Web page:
The use of an integrated planning guide to steer phytoremediation projects towards sustainability using the example of Amaranthus to remediate toxaphene polluted soils in Chiandega, Nicaragua

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Linnaeus ECO-TECH 2016 Kalmar, Sweden, November 21-23, 2016

47

THE USE OF AN INTEGRATED PLANNING

GUIDE TO STEER PHYTOREMEDIATION

PROJECTS TOWARDS SUSTAINABILITY

USING THE EXAMPLE OF AMARANTHUS TO

REMEDIATE TOXAPHENE POLLUTED SOILS

IN CHIANDEGA, NICARAGUA

Lesya Pronoza¹

Mark Dyer¹

Henrik Haller¹

Anders Jonsson¹

Martha Lacayo Romero²

¹Mid Sweden University,

Sweden

²Biotechnology Laboratory, UNAN-Managua,

Nicaragua

Abstract

Soil pollution by pesticides is a serious problem, especially in developing countries where incentives are limited to remediate these soils. Toxaphene was a widely used insecticide during the 1950s – 1980s, but even after a total ban on its use in 2001 there are still many harmful consequences that can be observed. High levels of toxaphene on agriculture fields in Nicaragua continues to be a threat to local inhabitants and wildlife and to the surrounding ecosystems. Phytoremediation is one of the methods used for cleaning polluted soils. It requires growing plants in-situ and relies on their ability to absorb and accumulate or degrade toxic elements. Some advantages are environmental safety and cost-effectiveness.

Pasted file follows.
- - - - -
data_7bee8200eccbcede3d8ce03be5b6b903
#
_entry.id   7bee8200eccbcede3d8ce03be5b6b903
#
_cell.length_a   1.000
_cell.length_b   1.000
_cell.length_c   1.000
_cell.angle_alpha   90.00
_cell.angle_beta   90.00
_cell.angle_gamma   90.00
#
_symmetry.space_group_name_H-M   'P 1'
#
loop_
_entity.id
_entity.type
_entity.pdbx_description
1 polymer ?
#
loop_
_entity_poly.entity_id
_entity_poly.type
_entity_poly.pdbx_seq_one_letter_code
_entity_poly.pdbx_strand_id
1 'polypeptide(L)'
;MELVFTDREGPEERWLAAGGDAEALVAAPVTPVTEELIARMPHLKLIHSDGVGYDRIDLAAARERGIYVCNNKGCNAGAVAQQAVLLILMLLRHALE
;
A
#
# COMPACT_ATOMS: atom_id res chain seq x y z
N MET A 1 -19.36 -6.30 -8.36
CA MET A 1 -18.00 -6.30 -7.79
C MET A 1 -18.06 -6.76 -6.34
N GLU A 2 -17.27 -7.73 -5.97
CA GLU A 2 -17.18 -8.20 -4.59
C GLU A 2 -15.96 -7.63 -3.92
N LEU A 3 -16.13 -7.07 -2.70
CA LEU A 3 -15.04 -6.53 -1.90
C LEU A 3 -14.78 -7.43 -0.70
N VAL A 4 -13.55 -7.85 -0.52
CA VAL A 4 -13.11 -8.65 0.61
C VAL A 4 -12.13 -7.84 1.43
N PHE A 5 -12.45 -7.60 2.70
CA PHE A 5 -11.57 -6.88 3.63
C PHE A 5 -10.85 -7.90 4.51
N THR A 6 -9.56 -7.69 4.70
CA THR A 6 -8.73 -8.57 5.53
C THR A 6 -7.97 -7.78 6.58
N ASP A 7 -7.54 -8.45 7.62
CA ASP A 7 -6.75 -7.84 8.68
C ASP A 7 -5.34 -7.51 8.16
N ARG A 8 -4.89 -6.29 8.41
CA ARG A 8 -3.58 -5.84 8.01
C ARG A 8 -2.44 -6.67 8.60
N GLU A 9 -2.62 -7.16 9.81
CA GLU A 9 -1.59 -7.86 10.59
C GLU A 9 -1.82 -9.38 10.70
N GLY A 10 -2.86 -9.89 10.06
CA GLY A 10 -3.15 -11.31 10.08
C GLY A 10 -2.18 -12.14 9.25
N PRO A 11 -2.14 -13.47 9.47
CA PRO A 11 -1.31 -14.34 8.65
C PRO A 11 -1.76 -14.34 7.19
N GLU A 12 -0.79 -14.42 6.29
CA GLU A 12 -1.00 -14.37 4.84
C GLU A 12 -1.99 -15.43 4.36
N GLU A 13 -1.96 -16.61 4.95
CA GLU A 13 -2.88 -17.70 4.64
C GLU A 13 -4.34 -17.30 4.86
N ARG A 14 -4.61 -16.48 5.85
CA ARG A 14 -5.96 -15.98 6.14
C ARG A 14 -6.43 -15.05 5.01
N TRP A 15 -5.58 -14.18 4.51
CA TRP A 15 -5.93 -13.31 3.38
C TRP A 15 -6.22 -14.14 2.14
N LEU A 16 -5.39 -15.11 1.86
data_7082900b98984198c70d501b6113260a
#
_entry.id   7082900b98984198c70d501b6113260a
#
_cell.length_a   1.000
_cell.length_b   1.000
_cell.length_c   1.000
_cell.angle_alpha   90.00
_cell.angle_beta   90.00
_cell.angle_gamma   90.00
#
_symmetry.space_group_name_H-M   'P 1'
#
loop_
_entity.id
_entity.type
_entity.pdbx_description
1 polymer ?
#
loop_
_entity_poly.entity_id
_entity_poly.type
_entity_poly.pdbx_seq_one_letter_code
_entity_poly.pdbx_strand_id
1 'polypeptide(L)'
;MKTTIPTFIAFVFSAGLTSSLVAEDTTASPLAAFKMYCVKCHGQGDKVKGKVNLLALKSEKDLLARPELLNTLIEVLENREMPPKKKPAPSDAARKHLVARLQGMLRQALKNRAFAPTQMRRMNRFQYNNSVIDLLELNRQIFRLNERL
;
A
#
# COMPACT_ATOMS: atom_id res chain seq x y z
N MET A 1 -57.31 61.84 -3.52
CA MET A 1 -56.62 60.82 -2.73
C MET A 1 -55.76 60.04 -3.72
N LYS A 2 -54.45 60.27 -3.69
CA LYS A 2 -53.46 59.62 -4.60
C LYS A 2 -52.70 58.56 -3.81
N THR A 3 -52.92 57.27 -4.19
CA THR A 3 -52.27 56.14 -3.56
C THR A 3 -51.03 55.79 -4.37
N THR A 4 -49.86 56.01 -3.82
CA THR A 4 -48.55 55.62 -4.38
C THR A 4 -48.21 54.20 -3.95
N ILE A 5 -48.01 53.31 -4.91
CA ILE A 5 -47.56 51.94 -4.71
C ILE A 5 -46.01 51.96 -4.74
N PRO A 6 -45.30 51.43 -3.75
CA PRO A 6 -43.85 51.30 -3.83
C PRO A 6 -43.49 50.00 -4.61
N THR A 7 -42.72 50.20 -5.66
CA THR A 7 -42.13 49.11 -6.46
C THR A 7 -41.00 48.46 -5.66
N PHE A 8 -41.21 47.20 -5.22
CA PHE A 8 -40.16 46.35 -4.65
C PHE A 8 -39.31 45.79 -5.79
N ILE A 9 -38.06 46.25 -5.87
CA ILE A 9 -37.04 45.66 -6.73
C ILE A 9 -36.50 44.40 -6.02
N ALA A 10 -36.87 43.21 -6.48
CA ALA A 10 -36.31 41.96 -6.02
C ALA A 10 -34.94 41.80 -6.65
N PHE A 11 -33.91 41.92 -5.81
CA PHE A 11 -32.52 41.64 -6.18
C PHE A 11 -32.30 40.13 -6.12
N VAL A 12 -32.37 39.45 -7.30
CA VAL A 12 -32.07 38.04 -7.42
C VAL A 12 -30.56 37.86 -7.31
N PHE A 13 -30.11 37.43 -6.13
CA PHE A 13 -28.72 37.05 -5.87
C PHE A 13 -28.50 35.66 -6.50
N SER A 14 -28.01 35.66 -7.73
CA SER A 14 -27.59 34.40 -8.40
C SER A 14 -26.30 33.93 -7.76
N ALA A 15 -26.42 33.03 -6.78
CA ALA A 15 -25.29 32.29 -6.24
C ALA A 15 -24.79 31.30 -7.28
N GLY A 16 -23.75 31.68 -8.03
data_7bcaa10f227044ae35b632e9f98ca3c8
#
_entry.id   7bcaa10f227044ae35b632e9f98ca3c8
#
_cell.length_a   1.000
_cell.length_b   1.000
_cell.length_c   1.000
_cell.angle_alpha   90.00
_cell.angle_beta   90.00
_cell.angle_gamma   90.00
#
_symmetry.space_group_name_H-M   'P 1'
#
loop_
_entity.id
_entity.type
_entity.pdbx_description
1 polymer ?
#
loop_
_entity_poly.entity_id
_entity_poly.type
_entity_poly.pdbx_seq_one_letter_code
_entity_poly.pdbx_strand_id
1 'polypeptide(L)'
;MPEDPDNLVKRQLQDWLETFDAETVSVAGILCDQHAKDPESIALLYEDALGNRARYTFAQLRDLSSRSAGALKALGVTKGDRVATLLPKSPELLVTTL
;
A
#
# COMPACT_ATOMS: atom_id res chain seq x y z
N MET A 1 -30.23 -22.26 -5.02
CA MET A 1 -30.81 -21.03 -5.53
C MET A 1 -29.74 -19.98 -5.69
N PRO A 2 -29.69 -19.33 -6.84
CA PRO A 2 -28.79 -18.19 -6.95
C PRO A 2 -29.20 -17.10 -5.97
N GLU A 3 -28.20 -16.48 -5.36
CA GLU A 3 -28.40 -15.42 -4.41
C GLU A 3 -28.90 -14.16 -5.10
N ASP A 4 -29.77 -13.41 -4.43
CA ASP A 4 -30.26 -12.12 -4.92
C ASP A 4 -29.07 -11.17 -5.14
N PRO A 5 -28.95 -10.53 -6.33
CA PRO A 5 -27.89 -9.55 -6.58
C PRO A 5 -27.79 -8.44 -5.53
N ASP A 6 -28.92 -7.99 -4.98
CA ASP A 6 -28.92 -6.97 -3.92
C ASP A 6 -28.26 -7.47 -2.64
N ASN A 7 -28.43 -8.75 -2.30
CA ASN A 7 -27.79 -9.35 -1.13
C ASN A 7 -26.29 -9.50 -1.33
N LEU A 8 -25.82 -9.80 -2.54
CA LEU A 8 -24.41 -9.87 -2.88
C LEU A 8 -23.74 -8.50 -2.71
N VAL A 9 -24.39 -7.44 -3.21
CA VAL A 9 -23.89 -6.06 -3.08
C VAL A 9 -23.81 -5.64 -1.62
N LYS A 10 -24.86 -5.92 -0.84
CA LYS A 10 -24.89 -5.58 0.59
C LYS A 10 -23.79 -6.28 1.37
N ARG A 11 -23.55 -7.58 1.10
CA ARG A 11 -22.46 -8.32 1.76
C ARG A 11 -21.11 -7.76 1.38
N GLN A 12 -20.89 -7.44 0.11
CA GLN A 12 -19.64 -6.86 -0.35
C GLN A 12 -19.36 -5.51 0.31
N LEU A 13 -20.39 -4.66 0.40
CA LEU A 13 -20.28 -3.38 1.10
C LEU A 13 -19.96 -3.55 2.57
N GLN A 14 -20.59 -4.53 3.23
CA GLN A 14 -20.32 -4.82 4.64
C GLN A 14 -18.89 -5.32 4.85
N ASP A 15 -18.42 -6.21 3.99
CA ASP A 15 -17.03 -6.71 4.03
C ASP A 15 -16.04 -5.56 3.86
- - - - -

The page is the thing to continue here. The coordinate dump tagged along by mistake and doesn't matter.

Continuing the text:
Amaranthus was investigated as a primary candidate for the phytoremediation project. Beside this, some other plants, such as Cucurbita pepo, Spinacia oleracea, Medicago sativa, were reported to be able to successfully absorb common persistent organic pollutants. In addition, uptake mechanisms and patterns of distribution of toxic elements in plants were studied to determine further use of plants. To assess the viability and sustainability potential of implementing Amaranthus for phytoremediation, an Integrated Planning Guide (IPG) was used. The IPG uses a number of principles and concepts to provide guidelines for bioremediation actions. As a result, several conclusions and suggestions were produced, the most important being: Amaranthus has a potential for toxaphene uptake and has a high yield and historical significance; locally available poultry manure can be used as a fertilizer for Amaranthus; a monoculture should be avoided while growing Amaranthus; local community is the main driver of success and beneficiary of the project. Further research should be undertaken on this matter to improve the understanding of key factors for the success of the project.

Keywords

Phytoremediation; Toxaphene; Amaranthus; Integrated Planning Guide; Developing

countries;

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